met him for lunch


Well-Known Member
No parents are perfect. All make mistakes, often bad one. Just divorcing, as I did, damages any childs security.

But most adults, almost all coming from an imperfect place, are good, productive people. Child Abuse is sadly rampant.

Anyone read the book 'A Child Called It" by David Pelzer? Read it!! Abused physically and emotionally, starved, his mother stabbed him and made him drink bleach, foster care with many nightmares. That was Daves childhood. His father never helped him. His brothers joined in the abuse.

At eighteen he joined the military. He never broke the law. He helps foster kids now. Yes, he had problems which he discusses in his books, but he did not ever get an apology and nobody protected him yet he never did the degree of stuff our priveledged difficult adults did and do.

An inborn personality also determines if we can handle our parent's mistakes. They all make mistakes. And DNA also determines how we chose and ARE ABLE to deal with our imperfect childhoods. As adults WE choose.

I dont really buy that because we did A then.B will happen to our grown adults. People in similar situations do not grow up all to do the same things.

I had abuse. Plenty. I had a sensitive but fighting nature. I wanted to do better than I was told I was. If my family had apologized for scapegoating me it would have made me so happy at one time but they turned it on me. I was the bad infant, the bad child, the bad adult etc. The bad seed for the entire sick family.

So I moved on without them.

Certainly it affected my self esteem for a long time and my ferling of worth but I jumped into counseling and improved on every level without an apology. Heck, i received just the opposite, that it was my fault. But I did not decide that becauseIi had a bad family card I would break the law, have crazy sex with anyone, use drugs or forever choose men that abused me. I WOULD not self sabatage.

I am just one person. David Pelzer is lightyears above me and he is one person. But the point is, our adults are choosing to live rotten lives and it is not because of us. None of you had challenging parents? Most all of us had some trauma to face.

Copa I cant blame you for your sons choices. He was lucky to have your unconditional love and good guidance about being an adult. In his own head and DNA he decided not to take your advice. You didnt cause it.

I reject the old fashion psycology of cause and effect. Psychiatry is an inexact science with a lot of theories that change faster than the latest cell phone choices. Its not like math, which can be proven. The truth is, David Pelzer, per psychology, should have been a gangbanger or serious criminal. He never was. He is not alone. He was a severely abused child and is a good man who refuses to even spank his child. He learned from his abuse.

And many adults who had so much love repudiate that love as adults and become criminals. DNA. I think this matters more than what we do to them while parenting. Maybe we gave birth to a child with a bad person in high school then dumped him and married a gem. The child still has 50 percent of this discarded boyfriend's DNA in his system. Always. It affects how he reacts to everything, his level of resilience and his mental stability.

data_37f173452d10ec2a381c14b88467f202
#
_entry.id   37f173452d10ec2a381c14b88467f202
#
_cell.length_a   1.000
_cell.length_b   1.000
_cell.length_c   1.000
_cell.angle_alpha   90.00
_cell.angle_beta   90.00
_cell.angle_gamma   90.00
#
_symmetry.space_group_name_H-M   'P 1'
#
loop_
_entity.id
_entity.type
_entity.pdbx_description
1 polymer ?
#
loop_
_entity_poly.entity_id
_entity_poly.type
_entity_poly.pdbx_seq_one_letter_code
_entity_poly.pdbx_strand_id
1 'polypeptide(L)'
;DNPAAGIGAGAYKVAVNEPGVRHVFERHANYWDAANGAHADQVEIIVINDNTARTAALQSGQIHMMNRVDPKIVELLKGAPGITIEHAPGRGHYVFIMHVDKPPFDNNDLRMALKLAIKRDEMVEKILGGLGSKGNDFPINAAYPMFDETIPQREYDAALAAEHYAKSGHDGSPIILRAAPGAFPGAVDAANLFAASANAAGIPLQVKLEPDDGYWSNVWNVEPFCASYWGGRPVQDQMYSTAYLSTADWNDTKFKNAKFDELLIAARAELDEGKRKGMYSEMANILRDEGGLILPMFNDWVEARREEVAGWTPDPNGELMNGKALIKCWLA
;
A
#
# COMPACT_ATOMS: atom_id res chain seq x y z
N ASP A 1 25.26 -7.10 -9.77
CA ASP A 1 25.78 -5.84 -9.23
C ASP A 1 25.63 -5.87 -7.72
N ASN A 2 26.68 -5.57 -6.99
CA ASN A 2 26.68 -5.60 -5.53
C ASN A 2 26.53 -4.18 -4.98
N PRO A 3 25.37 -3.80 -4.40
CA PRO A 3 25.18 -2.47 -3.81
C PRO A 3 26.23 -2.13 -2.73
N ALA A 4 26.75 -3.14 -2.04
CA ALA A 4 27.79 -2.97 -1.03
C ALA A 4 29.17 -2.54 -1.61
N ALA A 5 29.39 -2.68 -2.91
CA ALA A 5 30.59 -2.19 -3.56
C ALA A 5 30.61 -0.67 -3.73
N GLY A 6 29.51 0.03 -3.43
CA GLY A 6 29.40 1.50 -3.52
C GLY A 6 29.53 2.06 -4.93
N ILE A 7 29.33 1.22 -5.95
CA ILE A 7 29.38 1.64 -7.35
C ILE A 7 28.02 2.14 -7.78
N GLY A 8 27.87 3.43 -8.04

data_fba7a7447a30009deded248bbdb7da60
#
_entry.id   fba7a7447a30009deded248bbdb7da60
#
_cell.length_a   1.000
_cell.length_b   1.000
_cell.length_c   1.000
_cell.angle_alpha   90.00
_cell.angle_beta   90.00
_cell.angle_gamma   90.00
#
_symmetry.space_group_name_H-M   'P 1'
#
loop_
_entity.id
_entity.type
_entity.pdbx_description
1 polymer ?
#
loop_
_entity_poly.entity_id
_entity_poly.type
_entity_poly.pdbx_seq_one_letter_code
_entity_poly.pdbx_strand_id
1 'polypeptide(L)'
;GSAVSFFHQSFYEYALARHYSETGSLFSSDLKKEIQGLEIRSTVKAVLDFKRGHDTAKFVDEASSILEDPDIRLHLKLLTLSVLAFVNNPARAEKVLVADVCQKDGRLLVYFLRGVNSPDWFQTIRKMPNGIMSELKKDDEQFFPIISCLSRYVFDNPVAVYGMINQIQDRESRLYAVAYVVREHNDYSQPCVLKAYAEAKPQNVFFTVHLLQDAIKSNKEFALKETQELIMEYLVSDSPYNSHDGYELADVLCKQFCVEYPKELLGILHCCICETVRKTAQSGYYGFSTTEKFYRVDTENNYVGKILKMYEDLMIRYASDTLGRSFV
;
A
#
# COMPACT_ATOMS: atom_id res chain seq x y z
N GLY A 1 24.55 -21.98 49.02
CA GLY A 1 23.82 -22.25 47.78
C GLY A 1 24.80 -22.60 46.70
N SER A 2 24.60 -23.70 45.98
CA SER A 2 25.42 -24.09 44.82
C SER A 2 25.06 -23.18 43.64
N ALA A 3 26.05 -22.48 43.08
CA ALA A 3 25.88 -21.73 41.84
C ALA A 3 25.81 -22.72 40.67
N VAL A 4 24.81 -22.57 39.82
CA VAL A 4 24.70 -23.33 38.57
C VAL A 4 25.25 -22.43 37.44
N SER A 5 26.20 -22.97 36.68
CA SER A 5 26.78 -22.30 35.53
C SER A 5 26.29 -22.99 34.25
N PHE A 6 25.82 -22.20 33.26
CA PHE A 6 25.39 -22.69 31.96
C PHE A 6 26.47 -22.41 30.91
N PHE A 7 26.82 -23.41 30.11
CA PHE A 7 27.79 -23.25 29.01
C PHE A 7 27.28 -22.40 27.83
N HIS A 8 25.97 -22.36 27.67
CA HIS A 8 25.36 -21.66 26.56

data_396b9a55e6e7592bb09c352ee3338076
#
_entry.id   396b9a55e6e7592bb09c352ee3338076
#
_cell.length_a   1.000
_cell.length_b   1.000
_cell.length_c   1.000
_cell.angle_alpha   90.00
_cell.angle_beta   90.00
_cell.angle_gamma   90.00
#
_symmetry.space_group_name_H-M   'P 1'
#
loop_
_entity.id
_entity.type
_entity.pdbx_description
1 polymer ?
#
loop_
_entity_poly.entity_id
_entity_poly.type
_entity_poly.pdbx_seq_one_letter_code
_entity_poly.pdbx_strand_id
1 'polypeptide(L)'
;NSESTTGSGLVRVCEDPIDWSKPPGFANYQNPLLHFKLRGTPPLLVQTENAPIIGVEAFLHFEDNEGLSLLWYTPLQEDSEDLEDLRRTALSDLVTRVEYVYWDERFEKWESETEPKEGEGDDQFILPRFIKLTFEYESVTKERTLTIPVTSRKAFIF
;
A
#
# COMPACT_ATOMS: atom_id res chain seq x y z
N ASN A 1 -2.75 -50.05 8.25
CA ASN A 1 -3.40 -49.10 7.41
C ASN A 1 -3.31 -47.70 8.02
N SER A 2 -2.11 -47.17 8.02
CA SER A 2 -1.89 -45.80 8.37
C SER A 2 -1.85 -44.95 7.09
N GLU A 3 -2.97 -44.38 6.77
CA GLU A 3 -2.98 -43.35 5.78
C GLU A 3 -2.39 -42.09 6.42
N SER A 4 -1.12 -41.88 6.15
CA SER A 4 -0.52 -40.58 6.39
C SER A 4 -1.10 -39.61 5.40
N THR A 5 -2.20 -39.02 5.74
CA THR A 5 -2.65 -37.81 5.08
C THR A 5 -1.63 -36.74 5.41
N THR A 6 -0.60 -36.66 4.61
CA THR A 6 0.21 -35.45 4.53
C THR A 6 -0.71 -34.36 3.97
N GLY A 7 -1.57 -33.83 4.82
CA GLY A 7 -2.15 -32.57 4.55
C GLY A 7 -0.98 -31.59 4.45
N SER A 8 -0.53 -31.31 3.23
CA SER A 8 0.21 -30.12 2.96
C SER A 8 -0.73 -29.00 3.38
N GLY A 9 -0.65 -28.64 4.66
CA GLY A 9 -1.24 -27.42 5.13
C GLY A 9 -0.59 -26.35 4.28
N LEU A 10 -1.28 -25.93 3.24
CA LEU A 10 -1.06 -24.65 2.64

I think we need to remember that within these imperfect, unprovable psychiatric theories one plus one can equal three or ten. There is no exact way of predicting how a human being will react to his or her life experiences. That in my opinion is necause of the nature nurture thing. Its not mostly in my opinion about nurture. It is but it is also nature big time.

I raised five kids although one did not come until six and that time lapse mattered. All are very different. I have a dreamy emotional pastry chef and a no nonsence corrections officer and the sweetest, kindest autie son on earth. I have a brash, confrontational biological son who carries my genes and is far more like my family of origin than the rest of them. My FOO including me can be stubborn, hardheaded, anxious and confrontational. He is my most difficult adult on some levels. Yet he is smart as a whip and does support himself and is anti drug.

I do believe in DNA.

Until psychiatry is provable, we dont know why our adults are as they are. And why five adults raised in the same home with the same parents can be so different.

We dont know. It is pointless to blame ourselves or laud ourselves for what our adults accomlish. They deserve the blame/credit. They did it, not us.
We are seperate people and we decide who we want to be within the gifts and limitations of the cards we are given.

I think we are all souls that chose our life lessons but wont go there on this forum :) i have another one for my deep spiritual beliefs ;)

Anyhow, dont be so hard on yourselves. Those of us with more than one child can verify that one plus one doesnt equal two in child rearing.
Last edited:


Well-Known Member
Love that SWOT. My husband just found his bio family thru the Ancestry stuff and we are seeing this DNA vs nurture thing playing out in real life. My daughter wanted to know her heritage as she kind of has an 'ethnic' look and so does her father (my son and I are very typical fair haired Germans). It has answered so many questions and is thus far in my life, the most inspiring, educational experience I have ever been thru. It is not for this forum, but I will say that DNA is much stronger than I had ever imagined.